Today, some friends and I decided to hike out to Long Point beach – essentially, the very last tip of the Cape Cod hook. Starting at the end of Rt-6A, you climb over a very long breakwater (the dotted line), then continue on up the beach. It’s was about a 1.5 hour hike out. Sure, we could’ve taken the 10 minute ferry from Provincetown, but where’s the fun in that?
About an hour in, we came across the very last remnants of the hull of a beached ship – a shipwreck! Sweet! Coming across something like this at random makes any trek more than worth it:
Another view, from the front. The ship was probably about 25 feet long or so. Note the large timber protruding at the very front of the ship:
The front of the boat. You can even see the center board of the ship still running the length of the middle:
The boards stuck out at an angle about two or three feet from the sand. I’m wondering if the boat was mostly bull-dozed, or if it really did succumb to the elements:
The rear center timber (no clue what the actual name is) poking out of the sand:
One last view of the ship, from the rear (facing Provincetown):
As we continued on, we came to another huge pile of wreckage along the shore and had to check it out:
Could this be the toppled mast of a ship, with a piece of the deck still attached and a ladder on the right?
What I think was once a tackle of some sort attached to the deck:
Piled to the left were a bunch of really interesting industrial looking pieces, whose purpose remain a total mystery to me:
This one had spouts on either end, along with a drill-like curved inner bit and some awesome valve handles.
The valve handles up close. Everything was completely covered in barnacles and netting.
There was also this bizarre iron drum:
The other side of it was cracked…
…with some pretty awesome colors if you got close (no treasure inside, sadly):
Finally, there’s this piece of…I have no clue what this is.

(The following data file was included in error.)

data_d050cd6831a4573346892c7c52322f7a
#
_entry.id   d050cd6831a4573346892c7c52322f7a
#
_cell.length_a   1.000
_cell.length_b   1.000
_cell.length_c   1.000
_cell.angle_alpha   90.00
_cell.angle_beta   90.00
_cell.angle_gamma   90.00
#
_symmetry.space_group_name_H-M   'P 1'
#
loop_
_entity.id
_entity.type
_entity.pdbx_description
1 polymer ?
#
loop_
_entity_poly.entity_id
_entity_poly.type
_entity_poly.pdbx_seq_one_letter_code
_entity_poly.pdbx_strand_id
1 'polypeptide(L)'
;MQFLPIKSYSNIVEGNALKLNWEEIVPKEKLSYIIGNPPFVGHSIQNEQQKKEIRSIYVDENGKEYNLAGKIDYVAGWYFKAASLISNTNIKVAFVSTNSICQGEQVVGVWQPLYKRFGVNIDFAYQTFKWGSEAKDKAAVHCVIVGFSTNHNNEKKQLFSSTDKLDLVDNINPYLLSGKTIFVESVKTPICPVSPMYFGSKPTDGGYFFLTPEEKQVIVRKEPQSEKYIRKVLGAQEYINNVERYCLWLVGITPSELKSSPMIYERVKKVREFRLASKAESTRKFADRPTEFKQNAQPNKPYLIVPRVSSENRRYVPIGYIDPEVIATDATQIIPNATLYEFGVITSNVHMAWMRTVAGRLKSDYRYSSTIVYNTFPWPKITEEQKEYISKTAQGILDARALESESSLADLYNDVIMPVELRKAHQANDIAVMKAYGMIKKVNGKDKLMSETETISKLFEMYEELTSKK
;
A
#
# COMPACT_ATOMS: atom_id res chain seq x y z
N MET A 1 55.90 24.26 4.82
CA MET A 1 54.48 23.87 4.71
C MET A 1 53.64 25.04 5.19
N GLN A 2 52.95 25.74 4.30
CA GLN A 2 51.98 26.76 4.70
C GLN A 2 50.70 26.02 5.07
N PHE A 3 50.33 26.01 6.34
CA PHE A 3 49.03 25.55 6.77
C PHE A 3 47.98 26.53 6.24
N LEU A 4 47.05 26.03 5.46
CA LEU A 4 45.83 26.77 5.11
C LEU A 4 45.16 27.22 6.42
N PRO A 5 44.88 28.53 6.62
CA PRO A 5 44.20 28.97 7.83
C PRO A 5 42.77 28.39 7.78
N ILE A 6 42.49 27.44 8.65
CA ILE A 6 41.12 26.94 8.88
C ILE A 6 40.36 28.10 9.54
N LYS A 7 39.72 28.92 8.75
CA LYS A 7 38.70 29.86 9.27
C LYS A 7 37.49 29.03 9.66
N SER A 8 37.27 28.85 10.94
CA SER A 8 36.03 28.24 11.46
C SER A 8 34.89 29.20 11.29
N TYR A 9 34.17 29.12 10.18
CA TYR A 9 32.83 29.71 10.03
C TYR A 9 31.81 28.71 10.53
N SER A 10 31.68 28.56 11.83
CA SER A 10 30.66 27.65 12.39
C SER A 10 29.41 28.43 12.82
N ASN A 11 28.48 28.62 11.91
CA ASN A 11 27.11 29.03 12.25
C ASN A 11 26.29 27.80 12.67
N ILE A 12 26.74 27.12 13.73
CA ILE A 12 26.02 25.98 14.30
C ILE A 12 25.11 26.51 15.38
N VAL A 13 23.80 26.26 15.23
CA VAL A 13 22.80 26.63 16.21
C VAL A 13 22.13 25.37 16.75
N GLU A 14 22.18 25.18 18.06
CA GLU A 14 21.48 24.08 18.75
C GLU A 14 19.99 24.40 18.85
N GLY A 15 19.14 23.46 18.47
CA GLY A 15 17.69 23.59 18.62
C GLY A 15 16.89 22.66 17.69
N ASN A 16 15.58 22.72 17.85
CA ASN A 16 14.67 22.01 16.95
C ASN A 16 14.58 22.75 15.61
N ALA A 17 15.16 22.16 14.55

A little ways further, we came across this. A former boat? The broken oar was resting right next to it, incredibly.
Finally, this one might be a stretch, but I was really intrigued by four very small wooden posts sticking up out of the water. You can see them here in a diamond shape – one close to the camera, two on either side in the distance, and a fourth one further away in the center.
Each piece was only about an inch thick and a few inches above ground, but NONE of them could be budged. Obviously not the usual driftwood, and they didn’t seem to be remnants of markers. Could something much, much larger lie beneath the surface holding them in place? I wish I had brought a shovel…
Finally, we made it to the very end of the Cape Cod “arm” – here’s a picture for proof!
At the very end is the Long Point Lighthouse, built in 1875.
To the right of it, a cross was perched on a hill. As it turns out, it’s a memorial for Charles Darby, a soldier killed in World War II.
Darby was a member of a local group of artists known as the Beachcombers, who erected this in his memory (at least I think it’s a memorial, and not a grave).
Definitely make the journey out to Long Point next time you’re in Cape Cod. It’s well worth the hike.
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